Roof parapets and coping – things to look out for
In a recent article we took a look at a roof with an aluminum rooftop parapet coping system. In this case, the rooftop deck is sheaved or covered with plywood or oriented strand board. That wood, also refer to as decking or sheathing, essentially spans over top of the roof rafters to create the planar flat, field surface of the rooftop deck.
Before we even get into talking about the defects and problems with this installation, it’s probably a good idea to examine some of the anatomy and terminology used to describe roof terminations at a parapet. A parapet is a projecting wall that extends above the rooftop. These parapet walls typically are at the demising center between two distinct properties or at the exterior perimeter of a building. In many cases though, a parapet is not actually required at an exterior wall. The building code does require that the parapet or demising wall between two distinct units extend above the roof for fire separation purposes. In modern construction using the modern building code, parapet walls must be built with fire resistant rated construction similar to the underlying wall, in most cases.
Some of the defects are problems in installation of the I-beams follow in the list below.
- The I-beams are set on a neoprene isolator, but they have no structural attachment to the rooftop deck.
- The connection methodology lacks vibration isolation other than the single neoprene Separator.
- The substrate below the coping has not been made structurally consistent or prepared to support such a load.
- The i-beams are uncoated and are already rusting.
One question that we get, again and again is whether or not coping is even required by the building code or the requirements in DC through DCRA. The answer is clear, coping is absolutely required on top of parapets. The building code section 705 and 1503 make it very simple, “Parapet walls shall be properly coped”. This question comes up a lot because most roofing contractors, when they install new roofs, do not install new coping metals on non-commercial properties in Washington DC, when you get up on a rooftop relatively high up and you can often see many of the surrounding roofs, it’s very clear the majority of them do not have parapet coping but it’s also clear that in the building code it’s actually required. Every time a roofing contractor puts a roof on without new coping, they’re not following the building code. Many items in renovations or existing properties could be considered a grandfather condition, but new roof systems in most cases have almost entirely new elements. The rooftop coping is not one of the things that should be considered a grandfather condition. In fact unless the client is specifically requesting the contractor to not install the coping, and effort to save money or cut quality and cost the same time, the roofer shouldn’t stall new coping with a new roof or overlay.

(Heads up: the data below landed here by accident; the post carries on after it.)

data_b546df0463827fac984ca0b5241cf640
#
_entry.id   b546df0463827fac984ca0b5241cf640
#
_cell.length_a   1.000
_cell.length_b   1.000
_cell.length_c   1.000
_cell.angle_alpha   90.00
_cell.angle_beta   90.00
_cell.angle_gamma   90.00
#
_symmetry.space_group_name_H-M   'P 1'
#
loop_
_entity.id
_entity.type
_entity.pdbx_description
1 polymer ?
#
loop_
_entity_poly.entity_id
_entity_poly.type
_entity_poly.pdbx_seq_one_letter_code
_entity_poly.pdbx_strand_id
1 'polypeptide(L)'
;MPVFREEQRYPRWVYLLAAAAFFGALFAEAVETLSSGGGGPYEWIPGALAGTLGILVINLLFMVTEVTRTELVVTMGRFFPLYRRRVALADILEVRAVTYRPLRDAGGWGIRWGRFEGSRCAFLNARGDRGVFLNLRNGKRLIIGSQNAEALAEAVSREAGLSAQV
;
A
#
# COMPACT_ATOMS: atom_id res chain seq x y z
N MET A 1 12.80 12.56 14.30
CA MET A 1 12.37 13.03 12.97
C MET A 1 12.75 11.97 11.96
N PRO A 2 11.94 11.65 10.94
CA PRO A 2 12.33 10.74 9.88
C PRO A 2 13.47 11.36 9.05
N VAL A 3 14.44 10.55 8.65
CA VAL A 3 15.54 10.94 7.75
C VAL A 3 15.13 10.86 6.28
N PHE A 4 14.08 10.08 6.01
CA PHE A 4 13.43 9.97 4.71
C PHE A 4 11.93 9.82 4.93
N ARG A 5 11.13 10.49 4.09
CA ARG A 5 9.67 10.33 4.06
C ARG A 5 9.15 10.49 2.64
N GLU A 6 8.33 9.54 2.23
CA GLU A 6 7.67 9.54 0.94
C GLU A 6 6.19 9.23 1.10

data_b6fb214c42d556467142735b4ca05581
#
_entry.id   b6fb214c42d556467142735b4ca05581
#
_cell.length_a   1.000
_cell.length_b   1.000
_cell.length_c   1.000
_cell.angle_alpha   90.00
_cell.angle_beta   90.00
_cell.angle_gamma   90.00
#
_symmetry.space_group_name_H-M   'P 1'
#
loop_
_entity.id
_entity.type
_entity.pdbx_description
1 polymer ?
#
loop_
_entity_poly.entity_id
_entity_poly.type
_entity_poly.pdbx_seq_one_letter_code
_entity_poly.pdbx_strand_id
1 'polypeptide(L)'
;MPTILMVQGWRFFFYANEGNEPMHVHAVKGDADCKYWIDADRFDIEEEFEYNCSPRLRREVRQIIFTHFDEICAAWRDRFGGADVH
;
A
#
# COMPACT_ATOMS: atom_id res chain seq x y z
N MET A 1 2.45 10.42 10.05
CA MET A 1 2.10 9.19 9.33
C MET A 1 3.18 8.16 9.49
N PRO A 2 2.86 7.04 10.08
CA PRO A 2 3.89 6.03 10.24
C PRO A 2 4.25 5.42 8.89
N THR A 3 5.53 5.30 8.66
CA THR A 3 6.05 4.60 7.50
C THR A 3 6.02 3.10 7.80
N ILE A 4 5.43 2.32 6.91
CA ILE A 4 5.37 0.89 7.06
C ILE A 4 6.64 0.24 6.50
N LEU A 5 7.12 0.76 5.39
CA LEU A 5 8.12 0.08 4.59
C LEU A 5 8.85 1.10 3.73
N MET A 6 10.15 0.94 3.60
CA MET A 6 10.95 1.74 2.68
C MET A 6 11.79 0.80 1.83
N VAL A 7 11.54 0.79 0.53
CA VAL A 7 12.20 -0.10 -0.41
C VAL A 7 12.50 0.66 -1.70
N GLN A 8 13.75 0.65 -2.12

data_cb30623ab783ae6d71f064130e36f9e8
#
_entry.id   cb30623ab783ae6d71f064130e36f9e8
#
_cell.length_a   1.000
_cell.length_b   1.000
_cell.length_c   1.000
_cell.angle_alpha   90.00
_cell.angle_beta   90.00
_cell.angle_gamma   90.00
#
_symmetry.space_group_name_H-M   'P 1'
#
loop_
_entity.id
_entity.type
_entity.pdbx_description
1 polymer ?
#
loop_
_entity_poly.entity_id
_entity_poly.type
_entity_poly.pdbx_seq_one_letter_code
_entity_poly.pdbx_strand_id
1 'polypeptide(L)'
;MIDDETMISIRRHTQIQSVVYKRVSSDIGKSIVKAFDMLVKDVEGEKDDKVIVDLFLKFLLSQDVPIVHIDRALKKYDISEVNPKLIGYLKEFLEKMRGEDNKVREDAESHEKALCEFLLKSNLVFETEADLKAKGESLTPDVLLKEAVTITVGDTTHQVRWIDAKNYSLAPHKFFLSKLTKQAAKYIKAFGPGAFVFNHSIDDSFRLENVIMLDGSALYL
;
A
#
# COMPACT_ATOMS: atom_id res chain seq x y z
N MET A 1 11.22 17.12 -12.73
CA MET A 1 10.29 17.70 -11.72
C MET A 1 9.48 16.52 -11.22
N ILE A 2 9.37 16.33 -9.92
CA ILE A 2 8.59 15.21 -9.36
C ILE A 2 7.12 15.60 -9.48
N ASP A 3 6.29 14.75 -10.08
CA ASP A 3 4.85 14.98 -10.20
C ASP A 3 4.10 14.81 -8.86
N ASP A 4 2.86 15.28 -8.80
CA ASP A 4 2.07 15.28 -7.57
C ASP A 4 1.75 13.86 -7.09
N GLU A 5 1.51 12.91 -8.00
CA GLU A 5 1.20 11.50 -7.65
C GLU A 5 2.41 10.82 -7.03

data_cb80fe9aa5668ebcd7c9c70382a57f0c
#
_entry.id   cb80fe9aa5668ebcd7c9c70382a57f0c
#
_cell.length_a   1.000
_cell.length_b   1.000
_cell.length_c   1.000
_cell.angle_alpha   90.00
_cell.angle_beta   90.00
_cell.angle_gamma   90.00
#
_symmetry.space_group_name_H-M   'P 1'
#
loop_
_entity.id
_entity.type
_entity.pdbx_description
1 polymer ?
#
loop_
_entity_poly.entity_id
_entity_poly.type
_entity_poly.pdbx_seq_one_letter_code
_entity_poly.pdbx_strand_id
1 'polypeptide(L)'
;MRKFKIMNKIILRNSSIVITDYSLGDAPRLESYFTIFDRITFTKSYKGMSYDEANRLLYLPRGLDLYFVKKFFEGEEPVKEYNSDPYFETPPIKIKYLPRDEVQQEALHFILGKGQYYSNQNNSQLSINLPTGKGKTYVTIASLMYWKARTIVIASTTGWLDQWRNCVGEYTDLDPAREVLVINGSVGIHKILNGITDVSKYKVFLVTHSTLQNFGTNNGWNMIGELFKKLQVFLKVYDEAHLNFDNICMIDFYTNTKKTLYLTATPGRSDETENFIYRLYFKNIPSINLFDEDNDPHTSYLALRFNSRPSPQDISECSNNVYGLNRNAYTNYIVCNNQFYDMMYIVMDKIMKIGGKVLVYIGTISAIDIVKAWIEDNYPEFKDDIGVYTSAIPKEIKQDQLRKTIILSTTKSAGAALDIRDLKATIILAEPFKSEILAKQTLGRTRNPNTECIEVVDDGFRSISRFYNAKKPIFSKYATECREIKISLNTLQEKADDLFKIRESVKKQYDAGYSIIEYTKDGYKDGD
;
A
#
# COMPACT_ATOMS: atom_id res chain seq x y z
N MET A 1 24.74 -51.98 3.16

A separate but related item regarding installation of mechanical equipment on I-beams or set on rooftop parapet or rooftop curves, is whether or not the clearance provided by the parapet and I-beam assembly is sufficient for access to the mechanical equipment. In most cases, with relatively small mechanical equipment can be sufficiently accessed with just about 8″ of clearance, most parapets are around 8″ above the adjacent rooftop. In the case of large equipment though, the building code actually requires that more space is provided for access because logically, it makes sense you need to get further under a machine to repair it if it’s a larger or wider machine, to get farther under a machine, it has to be a little bit higher to allow for more clearance from a human body, especially in the thicker parts. For a lot of the HVAC contractors the middle part of their bodies (torso and abdomen) is disproportionately thicker than the other parts of their body. In fact, Table 1510.10, says that mechanical equipment over 60″ wide in the shortest horizontal dimension should be set at least 48″ above the rooftop deck, in many cases.
The picture below shows a lap joint in the horizontal run of the parapet coping. The coping is facing on the sides which is appropriate and preferred to top fasting. Top fastening of parapet coping should be avoided in all possible circumstances.
Joints at coping runs are required to have at least 3″ of overlapping coverage and at least two beads of gun applied sealant applied continuously traversing the coping metals.
How To Maintain A Modern Roofing System
Smart proactive replacement, construction, upkeep and maintenance of low slope roof systems requires an enthusiastic interest and understanding of waterproofing principles and building science. Here in Washington DC, historic and modern residential and commercial buildings are extremely expensive and the roof and related systems provide the shield that preserves the building.
We encourage all of our clients, and all readers of this article and to our blog in general, to prioritize the value of quality construction and building maintenance, and develop a relationship with our company. You can learn a lot more on our blog. Feel free to check it out. If you have questions about the roof and related systems of your building in Washington DC, contact us or fill out the webform below and drop us a line. We will be in touch if we can help.